So is the film really autobiographical? In a 1999 interview to Pitch Weekly, Zeffirelli demurred. "You always have to adjust what really happened," he explained. "You are no longer that person, so how can you find an actor who can interpret you at that age? It's always an artificial mechanism. Those are things that happened to me, but somebody has to rehash them and make them happen in a different way." In fact, he is not even sure whether Lady Hester was called  Hester. He remembers a very autocratic dowager who did many outrageous things because she could afford to be arrogant and bossy. He gave the material to John Mortimer (of Rumpole of the Bailey fame) and John created the character that Dame Maggie Smith brought to life. He does credit the original Scorpioni for teaching him to see his city in a new and wondrous light.

11 comments:

  1. I don't care for war films (even if remotely connected) so was very happy and satsfied reading your excellently written review.

    I burst out laughing at the short and sweet - Dear sir LOL.

    And Maggie Smith's - American....reminded me of her role in Downton Abbey where she has an American Daughter-in-law, and exercises her wit on her.
    Thanks Anu. Enjoyed reading the review.

    Would have given a youtube link of a collection of this wit, but haven't updated yet, and it won't get posted. But I might just try in a different way to give the address at least.

    http://
    www.youtube
    (dot)com/watch?v=17CWRk1uYdQ

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  2. PS: THe collection is of Maggie Smith's comments are from Downton Abbey.

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  3. You seemed to have liked the film.
    From oyur description it sounds good as well.
    When it was released I didn't watch it, because my friends told me though the humour is nice, the film depends much on the visuals, rather than the depth of its characters.
    Goes to show, not to rely on the other's opinions!

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  4. Thank you, pacifist. I like very few war movies myself, but this one has more to do with how life changes when war is at your borders than 'war' itself. Do try it, you might like it. :) Maggie Smith was brilliant. As usual.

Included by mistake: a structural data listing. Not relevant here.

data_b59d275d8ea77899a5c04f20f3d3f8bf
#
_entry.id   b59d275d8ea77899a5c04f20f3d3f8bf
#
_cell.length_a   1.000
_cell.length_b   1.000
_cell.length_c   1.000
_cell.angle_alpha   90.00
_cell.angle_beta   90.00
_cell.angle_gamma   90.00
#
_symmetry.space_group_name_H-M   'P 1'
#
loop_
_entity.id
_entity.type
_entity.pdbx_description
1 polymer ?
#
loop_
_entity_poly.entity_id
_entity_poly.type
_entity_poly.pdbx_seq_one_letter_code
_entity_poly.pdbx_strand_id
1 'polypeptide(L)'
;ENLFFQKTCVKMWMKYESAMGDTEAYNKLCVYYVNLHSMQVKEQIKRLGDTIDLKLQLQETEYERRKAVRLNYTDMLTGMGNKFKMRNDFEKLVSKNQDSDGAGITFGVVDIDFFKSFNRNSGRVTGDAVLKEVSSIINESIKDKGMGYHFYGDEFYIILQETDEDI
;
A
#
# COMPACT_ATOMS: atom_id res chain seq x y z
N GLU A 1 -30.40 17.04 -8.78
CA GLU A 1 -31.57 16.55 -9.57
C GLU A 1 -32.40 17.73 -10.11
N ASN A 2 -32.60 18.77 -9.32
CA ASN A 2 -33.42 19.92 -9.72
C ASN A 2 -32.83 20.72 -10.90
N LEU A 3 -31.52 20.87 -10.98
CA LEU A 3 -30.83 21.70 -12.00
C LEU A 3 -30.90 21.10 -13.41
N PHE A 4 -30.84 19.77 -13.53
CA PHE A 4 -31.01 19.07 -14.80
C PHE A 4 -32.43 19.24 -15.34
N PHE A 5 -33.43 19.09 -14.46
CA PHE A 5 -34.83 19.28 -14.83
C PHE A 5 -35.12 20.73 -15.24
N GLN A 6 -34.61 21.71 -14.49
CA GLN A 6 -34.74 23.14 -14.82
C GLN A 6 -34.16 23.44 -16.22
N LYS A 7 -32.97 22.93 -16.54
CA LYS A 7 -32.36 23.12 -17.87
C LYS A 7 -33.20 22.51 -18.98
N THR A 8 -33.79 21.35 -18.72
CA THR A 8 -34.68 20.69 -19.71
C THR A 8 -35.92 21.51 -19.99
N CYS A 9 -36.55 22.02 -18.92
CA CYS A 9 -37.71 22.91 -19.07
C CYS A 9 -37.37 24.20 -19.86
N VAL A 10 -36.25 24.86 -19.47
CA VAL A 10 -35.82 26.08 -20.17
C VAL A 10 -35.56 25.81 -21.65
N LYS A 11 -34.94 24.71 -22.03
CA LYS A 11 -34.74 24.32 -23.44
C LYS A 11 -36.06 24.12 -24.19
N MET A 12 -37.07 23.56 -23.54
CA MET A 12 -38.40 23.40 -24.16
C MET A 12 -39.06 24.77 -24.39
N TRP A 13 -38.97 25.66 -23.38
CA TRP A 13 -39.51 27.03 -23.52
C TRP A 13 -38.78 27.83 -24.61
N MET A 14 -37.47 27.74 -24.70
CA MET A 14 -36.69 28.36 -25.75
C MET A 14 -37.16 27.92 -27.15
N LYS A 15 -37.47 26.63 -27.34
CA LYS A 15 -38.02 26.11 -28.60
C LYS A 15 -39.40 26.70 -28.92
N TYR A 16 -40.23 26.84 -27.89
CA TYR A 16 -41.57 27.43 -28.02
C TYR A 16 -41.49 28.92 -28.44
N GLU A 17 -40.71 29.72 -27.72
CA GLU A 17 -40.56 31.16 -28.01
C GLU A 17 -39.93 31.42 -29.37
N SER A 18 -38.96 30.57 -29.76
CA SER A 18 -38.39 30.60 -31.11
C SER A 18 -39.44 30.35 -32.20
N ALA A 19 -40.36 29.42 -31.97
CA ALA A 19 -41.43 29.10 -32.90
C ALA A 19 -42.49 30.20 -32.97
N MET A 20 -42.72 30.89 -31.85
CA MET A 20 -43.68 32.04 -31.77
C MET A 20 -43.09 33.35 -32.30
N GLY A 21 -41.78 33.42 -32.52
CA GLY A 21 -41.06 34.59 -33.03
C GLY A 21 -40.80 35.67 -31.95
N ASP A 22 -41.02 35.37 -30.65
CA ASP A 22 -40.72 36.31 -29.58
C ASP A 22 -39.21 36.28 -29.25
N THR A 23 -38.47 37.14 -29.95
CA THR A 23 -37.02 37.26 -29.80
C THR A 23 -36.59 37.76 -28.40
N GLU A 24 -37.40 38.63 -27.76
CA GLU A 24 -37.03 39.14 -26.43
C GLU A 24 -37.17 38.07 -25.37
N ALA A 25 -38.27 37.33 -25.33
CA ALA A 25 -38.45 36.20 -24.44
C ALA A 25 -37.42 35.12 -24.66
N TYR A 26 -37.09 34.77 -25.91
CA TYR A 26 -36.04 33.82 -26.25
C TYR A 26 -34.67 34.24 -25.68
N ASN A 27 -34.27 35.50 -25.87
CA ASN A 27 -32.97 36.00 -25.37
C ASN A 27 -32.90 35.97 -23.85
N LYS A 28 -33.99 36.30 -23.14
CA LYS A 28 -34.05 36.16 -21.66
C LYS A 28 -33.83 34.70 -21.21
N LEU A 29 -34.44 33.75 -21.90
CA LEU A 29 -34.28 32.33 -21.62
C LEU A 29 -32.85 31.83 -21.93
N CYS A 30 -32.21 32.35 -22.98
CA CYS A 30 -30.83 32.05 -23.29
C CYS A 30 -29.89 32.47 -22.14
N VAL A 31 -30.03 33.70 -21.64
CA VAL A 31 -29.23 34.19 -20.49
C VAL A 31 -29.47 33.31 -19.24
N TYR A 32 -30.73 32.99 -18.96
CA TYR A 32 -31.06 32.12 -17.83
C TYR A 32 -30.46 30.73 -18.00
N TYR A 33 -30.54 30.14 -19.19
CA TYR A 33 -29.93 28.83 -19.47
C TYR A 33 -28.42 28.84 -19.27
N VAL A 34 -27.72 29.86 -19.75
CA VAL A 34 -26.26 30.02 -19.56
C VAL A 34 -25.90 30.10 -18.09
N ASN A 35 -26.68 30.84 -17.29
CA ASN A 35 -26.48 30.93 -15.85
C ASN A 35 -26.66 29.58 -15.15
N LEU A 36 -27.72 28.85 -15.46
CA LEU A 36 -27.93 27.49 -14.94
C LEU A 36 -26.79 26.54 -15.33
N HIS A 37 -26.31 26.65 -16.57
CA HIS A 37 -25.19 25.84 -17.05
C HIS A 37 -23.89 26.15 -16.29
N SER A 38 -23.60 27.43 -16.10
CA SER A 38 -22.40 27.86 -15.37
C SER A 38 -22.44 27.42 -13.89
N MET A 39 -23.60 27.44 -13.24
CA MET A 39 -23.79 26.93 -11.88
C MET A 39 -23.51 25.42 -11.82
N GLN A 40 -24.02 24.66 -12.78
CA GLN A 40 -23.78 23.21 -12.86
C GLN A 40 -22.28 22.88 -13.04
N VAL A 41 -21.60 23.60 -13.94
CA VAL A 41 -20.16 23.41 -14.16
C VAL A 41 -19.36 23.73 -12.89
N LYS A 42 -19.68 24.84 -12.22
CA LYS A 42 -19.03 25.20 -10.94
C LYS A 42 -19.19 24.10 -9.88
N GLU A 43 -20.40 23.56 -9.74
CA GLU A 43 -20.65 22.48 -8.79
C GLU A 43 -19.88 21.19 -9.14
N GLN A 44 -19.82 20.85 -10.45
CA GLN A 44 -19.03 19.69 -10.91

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  5. You watch Downton Abbey/i> too? :) I loved the first season. Season 2 wasn't as good, and I'm afraid Season 3 is such a soap, suds are in danger of coming out of the television. What rescues the soap opera plot is the consistently good acting from the cast, though they seem to be killing off all the good characters. :(

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  6. Harvey, the visuals are fantastic, and yes, it is a 'lighter' movie on the horrors of war and how it affects people, but it is definitely worth a watch.

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  7. Yes, and I heard it is going on for seven seasons, so wonder what the heck is going on. It's going to be watered down as each episode progresses.



    I can see how DA trips would be popular - anything to make money. :)

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  8. Oh I wish you would, pacifist; it would be interesting to see what you make of it. Look, it's not a great film, but it is eminently watchable because of the acting.

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  9. It is wonderful, Madhu. One of those very delightful films that may not be great cinema, but keeps your interest throughout. And yes, the acting. Oh, it is amazing how the veterans can just steal the scene with the lift of an eyebrow, or the turn of their mouth! It is also a visual spectacle - Italy is truly beautiful!

    Laughing at your tale from the past.Il Duce becoming Second Duce is shocking. Especially from a history teacher! And they don't even care enough about their subject to find out. :(

    I too had a history teacher of the same type - the ones who have no interest in history, take no pleasure in teaching, and manage to make even the most interesting chapters dry as dust. :( It's a wonder that we still manage to find history intersesting - teachers such as the ones we had should have murdered any fledgling interest in the subject!

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  10. I have missed a lot while I was busy with various other things,now I am catching up. This is a good review, often films release, we read the reviews, get a bit confused and are not sure whether we should waste our time and effort to go and see the film. But and that is a big BUT, a review like this one,makes you sit up and take notice and when you have such veterans like Maggie Smith and Judi Dench doing the honours I do not think the film can go wrong. Your review was absorbing and now I would like to catch this one. Apart from your review I enjoyed Madhu's comment about her history teacher, sure reminded me of my geography teacher.

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  11. Thank you so much, Shilpi. :) Yes, do watch it for the absolutely top-class acting.



    I think we've all had teachers like the one Madhu mentioned. :)